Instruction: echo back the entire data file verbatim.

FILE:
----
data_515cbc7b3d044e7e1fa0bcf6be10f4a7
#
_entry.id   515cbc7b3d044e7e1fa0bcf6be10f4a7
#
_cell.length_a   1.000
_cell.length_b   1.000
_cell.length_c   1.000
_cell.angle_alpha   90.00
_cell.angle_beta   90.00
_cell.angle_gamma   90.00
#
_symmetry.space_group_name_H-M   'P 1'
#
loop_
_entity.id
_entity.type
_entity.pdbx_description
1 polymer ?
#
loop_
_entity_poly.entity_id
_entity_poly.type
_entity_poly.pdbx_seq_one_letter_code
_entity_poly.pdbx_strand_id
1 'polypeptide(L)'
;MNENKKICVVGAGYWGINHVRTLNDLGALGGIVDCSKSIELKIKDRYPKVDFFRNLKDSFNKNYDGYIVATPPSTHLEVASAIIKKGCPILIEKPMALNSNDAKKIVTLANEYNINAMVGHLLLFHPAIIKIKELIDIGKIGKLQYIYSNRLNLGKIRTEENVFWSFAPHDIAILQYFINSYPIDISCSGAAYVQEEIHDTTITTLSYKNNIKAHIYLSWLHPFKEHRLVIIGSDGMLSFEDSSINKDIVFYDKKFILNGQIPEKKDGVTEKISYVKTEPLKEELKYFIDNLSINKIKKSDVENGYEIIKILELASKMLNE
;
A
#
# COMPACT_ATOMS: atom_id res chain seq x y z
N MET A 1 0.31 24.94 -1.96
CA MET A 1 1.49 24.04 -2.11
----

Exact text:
data_515cbc7b3d044e7e1fa0bcf6be10f4a7
#
_entry.id   515cbc7b3d044e7e1fa0bcf6be10f4a7
#
_cell.length_a   1.000
_cell.length_b   1.000
_cell.length_c   1.000
_cell.angle_alpha   90.00
_cell.angle_beta   90.00
_cell.angle_gamma   90.00
#
_symmetry.space_group_name_H-M   'P 1'
#
loop_
_entity.id
_entity.type
_entity.pdbx_description
1 polymer ?
#
loop_
_entity_poly.entity_id
_entity_poly.type
_entity_poly.pdbx_seq_one_letter_code
_entity_poly.pdbx_strand_id
1 'polypeptide(L)'
;MNENKKICVVGAGYWGINHVRTLNDLGALGGIVDCSKSIELKIKDRYPKVDFFRNLKDSFNKNYDGYIVATPPSTHLEVASAIIKKGCPILIEKPMALNSNDAKKIVTLANEYNINAMVGHLLLFHPAIIKIKELIDIGKIGKLQYIYSNRLNLGKIRTEENVFWSFAPHDIAILQYFINSYPIDISCSGAAYVQEEIHDTTITTLSYKNNIKAHIYLSWLHPFKEHRLVIIGSDGMLSFEDSSINKDIVFYDKKFILNGQIPEKKDGVTEKISYVKTEPLKEELKYFIDNLSINKIKKSDVENGYEIIKILELASKMLNE
;
A
#
# COMPACT_ATOMS: atom_id res chain seq x y z
N MET A 1 0.31 24.94 -1.96
CA MET A 1 1.49 24.04 -2.11